Essentially, logos, in contrast to moral relativism, permits us to pronounce on moral ‘truths.’ In the wrong hands, however, it leads to moral absolutism, and is a sinister recipe for totalitarianism of a sort the Catholic Church institutionalised through the idea of a Pope speaking ex cathedra.

In our time, where celebrity veneration increasingly equates the knower with the known, real danger lurks in vesting any individual with a singular authority. We should instead assess the merit of their ideas on a case-by-case basis.

Jordan Peterson makes compelling arguments regarding the excesses of political correctness, and even in assessing virtues necessary for a good life, but he should certainly not be considered omniscient, or even competent, in fields beyond his ken.

The ‘Lion Diet’

Notably, Peterson has revealed himself as a climate change denier having argued before the Cambridge Union that views on climate change are inseparable from political orientations,[xxi] an assumption no doubt resting easily with a conservative fanbase, or market. It would certainly have pleased Steve Bannon.

Here we can see the contradiction that lies at the heart of Peterson between the scientist and the charmer, with the latter winning out. One may speculate as to why he holds these views that are at variance with scientific orthodoxy. Perhaps adherence to a ‘carnivore diet’ led to the distortion and departure from science, and logos.[xxii]

The edifice of Peterson’s ideas starts to crumble when we examine the ‘Lion Diet’ he has adopted on the advice of his daughter Michaela. James Hamblin recalls how:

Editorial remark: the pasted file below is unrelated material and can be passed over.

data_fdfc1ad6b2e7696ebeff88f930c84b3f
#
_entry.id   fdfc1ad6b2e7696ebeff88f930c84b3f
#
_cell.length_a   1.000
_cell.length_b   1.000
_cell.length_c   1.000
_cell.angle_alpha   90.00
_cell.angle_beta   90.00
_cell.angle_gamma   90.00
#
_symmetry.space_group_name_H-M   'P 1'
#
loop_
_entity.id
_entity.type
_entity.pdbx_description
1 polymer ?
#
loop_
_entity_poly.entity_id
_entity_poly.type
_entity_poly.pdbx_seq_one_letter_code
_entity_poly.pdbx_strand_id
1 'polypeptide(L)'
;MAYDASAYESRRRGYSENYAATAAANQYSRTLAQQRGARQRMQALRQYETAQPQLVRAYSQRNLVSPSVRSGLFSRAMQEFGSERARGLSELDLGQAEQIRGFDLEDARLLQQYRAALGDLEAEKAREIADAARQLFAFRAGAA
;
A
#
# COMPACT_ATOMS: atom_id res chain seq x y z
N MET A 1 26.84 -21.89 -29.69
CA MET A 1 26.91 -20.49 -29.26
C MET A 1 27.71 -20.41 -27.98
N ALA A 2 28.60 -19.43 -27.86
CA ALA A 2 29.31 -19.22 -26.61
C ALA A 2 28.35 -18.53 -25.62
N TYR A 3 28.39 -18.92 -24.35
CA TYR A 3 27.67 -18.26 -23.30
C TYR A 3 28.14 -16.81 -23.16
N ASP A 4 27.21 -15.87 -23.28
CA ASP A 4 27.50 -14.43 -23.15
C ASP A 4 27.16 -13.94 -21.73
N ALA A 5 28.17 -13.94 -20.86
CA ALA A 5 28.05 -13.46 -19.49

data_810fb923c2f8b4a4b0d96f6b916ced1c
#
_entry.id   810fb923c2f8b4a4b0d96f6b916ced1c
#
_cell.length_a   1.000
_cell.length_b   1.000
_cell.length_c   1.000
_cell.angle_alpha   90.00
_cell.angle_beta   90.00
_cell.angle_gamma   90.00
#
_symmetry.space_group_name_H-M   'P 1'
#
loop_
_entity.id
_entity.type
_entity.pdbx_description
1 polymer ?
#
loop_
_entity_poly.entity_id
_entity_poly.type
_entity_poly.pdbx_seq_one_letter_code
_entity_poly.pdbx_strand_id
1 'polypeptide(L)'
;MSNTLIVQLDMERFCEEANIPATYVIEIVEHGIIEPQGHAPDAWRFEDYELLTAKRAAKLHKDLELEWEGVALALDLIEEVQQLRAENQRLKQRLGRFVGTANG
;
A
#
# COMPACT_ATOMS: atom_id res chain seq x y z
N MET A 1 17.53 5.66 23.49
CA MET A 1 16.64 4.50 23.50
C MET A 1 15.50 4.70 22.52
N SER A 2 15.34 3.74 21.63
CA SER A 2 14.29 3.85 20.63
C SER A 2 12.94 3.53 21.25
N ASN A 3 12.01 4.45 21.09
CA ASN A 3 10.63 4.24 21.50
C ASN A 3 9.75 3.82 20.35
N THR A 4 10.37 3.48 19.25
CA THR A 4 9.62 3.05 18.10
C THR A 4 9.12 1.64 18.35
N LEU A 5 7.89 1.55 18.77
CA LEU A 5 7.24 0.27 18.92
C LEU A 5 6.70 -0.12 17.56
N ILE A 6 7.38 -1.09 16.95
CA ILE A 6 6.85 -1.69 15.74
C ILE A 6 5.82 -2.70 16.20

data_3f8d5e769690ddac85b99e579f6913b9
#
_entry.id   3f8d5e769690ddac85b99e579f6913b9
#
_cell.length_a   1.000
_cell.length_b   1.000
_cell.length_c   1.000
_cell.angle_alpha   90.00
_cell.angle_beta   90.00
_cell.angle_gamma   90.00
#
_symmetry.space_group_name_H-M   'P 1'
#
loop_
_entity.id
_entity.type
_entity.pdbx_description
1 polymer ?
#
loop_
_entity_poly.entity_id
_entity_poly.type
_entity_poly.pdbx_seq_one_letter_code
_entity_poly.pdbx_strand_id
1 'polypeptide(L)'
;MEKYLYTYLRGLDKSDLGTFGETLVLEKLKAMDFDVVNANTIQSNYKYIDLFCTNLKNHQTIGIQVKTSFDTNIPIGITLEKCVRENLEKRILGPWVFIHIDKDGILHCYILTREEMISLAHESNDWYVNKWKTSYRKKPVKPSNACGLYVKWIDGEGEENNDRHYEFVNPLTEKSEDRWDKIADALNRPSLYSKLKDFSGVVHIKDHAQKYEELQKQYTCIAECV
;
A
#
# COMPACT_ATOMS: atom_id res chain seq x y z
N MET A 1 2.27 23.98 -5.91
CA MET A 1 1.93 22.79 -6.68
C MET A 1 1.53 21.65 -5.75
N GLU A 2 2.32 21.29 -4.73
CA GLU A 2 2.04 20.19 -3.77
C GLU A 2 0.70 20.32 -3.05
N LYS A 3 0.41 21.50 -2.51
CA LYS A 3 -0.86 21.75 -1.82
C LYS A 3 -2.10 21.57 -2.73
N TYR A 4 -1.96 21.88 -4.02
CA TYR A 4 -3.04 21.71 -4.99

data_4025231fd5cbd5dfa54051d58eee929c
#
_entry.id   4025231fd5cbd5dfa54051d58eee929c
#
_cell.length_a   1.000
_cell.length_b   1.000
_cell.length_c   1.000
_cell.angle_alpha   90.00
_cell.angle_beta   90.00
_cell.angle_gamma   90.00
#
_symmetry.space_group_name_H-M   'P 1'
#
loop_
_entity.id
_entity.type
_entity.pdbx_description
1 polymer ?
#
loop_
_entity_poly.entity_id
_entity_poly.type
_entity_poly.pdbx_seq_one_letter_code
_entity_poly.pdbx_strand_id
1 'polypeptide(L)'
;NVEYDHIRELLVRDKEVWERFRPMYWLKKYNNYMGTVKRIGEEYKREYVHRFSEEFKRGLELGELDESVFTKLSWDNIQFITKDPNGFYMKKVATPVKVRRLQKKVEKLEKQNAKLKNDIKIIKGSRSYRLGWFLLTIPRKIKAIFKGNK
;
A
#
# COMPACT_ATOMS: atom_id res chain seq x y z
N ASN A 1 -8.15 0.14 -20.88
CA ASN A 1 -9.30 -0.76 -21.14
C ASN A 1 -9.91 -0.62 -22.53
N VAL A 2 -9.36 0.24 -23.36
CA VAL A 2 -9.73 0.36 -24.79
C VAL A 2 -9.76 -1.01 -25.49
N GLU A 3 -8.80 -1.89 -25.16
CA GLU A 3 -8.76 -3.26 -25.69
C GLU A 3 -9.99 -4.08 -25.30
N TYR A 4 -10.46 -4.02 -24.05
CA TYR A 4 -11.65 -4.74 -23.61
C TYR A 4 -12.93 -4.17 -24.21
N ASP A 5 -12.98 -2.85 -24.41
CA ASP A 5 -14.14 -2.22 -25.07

On the comedian Joe Rogan’s podcast, Jordan Peterson explained how Mikhaila’s experience had convinced him to eliminate everything but meat and leafy greens from his diet, and that in the last two months he had gone full meat and eliminated vegetables. Since he changed his diet, his laundry list of maladies has disappeared, he told Rogan. His lifelong depression, anxiety, gastric reflux (and associated snoring), inability to wake up in the mornings, psoriasis, gingivitis, floaters in his right eye, numbness on the sides of his legs, problems with mood regulation—all of it is gone, and he attributes it to the diet.


Trump’s victory and the Brexit Referendum are products of a profound, and arguably justifiable, disillusionment with the political status quo. Washington and Brussels are both seen as corrupt centres of power. Many of the arguments against these institutions are valid, but ignore the essential functions federal and supranational institutions still perform, with the baby being thrown out with the bathwater in the case of Brexit.

Of more importance to Populist success, however, has been the growing sense of ‘them’ and ‘us’, derived from identity politics. Mistakenly characterised as ethnic pride, it diminishes solidarity between human beings. Thus we enter the third decade of the millennium increasingly lonely, anxious, depressed, destructive and dependent, to quote Erich Fromm.

The Internet Revolution has brought opportunities for a few, particularly the first corporations to optimise social media, and aggressively pursue audience share through acquisition of kindred platforms in Facebook’s case. It has also allowed human beings of varied intelligences to thrive, from Donald Trump to Jordan Peterson, and more encouragingly, Greta Thunberg.

Peterson is the reigning conservative intellectual champion, who has used an undeniable talent to deflect attention from the real challenges confronted by humanity. His strawman of the left is really a creation of the liberal centre. Peterson may prove to be a dangerous guru whose eccentric tastes have brought climate denial.